1. Anacardium occidentale Linnaeus, Sp. Pl. 1: 383. 1753.
腰果 yao guo
Trees or shrubs, 4-10 m tall; branchlets glabrous to subglabrous. Petiole 1-1.5 cm; leaf blade obovate, 8-11 × 6-8.5 cm, leathery, glabrous on both sides, base broadly cuneate, margin entire, apex rounded, truncate to retuse, lateral veins ca. 12 pairs, reticulate venation pattern prominent on both sides. Inflorescence paniculate, 10-20 cm, glabrous to densely grayish sericeous; floral subtending bracts ovate-lanceolate, 5-10 mm, keeled, grayish sericeous abaxially, glabrous adaxially. Flower sessile to shortly pedicellate. Calyx grayish sericeous abaxially, ca. 4 × 1.5 mm. Petals 5, greenish yellow to red, linear-lanceolate, 7-9 × ca. 1.2 mm, grayish sericeous abaxially, minutely pubescent to subglabrous adaxially. Stamens 7-10, larger one 8-9 mm in male flowers, 5-6 mm in bisexual flowers, sterile stamens 3-4 mm. Ovary ca. 2 mm, glabrous; style 4-5 mm. Fleshy hypocarp 3-7 × 4-5 cm, purplish red at maturity; drupe reniform, 2-2.5 × ca. 1.5 cm. Fl. Mar-Apr, fr. Jul-Aug.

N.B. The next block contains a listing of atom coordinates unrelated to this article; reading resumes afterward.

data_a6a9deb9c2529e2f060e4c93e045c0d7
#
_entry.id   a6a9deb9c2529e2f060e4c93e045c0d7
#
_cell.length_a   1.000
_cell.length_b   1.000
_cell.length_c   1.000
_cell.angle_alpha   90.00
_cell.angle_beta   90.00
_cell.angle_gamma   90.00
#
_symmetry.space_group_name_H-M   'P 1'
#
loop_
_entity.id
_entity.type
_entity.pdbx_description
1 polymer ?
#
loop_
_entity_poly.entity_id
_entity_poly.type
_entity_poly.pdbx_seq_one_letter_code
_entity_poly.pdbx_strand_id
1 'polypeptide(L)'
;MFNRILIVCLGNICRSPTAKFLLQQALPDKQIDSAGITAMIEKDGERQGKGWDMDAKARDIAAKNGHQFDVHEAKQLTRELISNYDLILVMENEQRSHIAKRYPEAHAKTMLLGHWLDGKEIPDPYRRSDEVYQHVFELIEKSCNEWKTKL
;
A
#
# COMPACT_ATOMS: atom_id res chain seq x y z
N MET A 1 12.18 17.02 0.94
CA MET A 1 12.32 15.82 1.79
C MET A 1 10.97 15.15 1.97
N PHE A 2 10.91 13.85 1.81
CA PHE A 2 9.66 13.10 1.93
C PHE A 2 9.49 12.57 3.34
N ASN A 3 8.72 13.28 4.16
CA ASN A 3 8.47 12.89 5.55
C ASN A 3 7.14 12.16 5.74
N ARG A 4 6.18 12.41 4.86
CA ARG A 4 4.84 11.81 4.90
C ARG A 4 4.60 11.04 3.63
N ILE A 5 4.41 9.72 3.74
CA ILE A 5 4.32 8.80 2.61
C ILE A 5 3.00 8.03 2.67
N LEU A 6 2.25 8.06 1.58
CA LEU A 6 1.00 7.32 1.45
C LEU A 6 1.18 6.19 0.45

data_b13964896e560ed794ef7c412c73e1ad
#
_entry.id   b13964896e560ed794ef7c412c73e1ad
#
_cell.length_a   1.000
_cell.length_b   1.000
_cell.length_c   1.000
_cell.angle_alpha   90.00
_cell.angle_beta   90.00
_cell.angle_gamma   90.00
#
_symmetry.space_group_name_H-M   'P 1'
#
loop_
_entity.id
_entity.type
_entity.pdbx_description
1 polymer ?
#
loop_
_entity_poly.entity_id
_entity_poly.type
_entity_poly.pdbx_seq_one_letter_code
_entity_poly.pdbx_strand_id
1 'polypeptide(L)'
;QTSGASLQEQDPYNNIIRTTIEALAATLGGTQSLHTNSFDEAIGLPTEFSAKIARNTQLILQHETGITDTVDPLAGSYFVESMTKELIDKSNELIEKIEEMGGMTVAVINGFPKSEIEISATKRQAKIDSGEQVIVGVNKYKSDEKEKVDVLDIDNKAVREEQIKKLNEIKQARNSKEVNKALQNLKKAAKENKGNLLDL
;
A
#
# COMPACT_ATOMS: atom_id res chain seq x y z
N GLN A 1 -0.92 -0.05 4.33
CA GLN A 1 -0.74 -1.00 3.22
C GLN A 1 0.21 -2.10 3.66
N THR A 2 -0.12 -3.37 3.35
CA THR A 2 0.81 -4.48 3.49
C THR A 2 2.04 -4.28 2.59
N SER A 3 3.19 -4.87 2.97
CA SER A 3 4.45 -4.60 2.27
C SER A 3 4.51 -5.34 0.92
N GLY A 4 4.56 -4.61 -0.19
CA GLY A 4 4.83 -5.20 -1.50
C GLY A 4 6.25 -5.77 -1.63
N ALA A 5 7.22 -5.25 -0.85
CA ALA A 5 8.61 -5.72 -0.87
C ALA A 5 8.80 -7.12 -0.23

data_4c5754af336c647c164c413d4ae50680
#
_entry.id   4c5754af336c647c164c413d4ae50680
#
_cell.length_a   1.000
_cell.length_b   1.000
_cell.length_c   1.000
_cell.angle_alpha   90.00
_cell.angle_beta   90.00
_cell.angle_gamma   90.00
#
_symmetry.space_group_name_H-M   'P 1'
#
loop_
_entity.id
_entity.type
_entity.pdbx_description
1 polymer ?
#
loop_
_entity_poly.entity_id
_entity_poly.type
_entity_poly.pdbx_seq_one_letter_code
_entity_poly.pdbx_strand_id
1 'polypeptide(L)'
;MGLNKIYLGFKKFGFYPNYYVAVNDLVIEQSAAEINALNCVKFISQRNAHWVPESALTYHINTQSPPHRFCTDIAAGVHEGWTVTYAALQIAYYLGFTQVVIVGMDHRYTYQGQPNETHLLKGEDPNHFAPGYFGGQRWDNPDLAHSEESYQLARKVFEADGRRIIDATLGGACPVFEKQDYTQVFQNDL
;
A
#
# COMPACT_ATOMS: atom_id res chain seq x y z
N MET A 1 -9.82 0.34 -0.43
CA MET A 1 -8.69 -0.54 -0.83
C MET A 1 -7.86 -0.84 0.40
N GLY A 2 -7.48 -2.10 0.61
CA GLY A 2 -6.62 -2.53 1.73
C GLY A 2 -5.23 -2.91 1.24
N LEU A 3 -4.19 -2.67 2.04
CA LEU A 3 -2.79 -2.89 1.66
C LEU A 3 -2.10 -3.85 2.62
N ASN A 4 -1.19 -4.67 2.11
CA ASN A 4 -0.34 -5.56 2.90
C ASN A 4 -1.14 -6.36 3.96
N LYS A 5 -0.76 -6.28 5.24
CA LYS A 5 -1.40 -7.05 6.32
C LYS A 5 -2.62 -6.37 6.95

Cultivated. Fujian, Guangdong, Guangxi, Taiwan, Yunnan [native to tropical America].
The edible seeds are referred to as cashew nuts. They are surrounded by a leathery shell (mesocarp), which is rich in liquid. This substance is an important raw material for resin. The liquid contains skin-irritant toxic compounds, which are removed by heating. The fleshy hypocarp, or cashew apple, is processed into jam and dried fruit.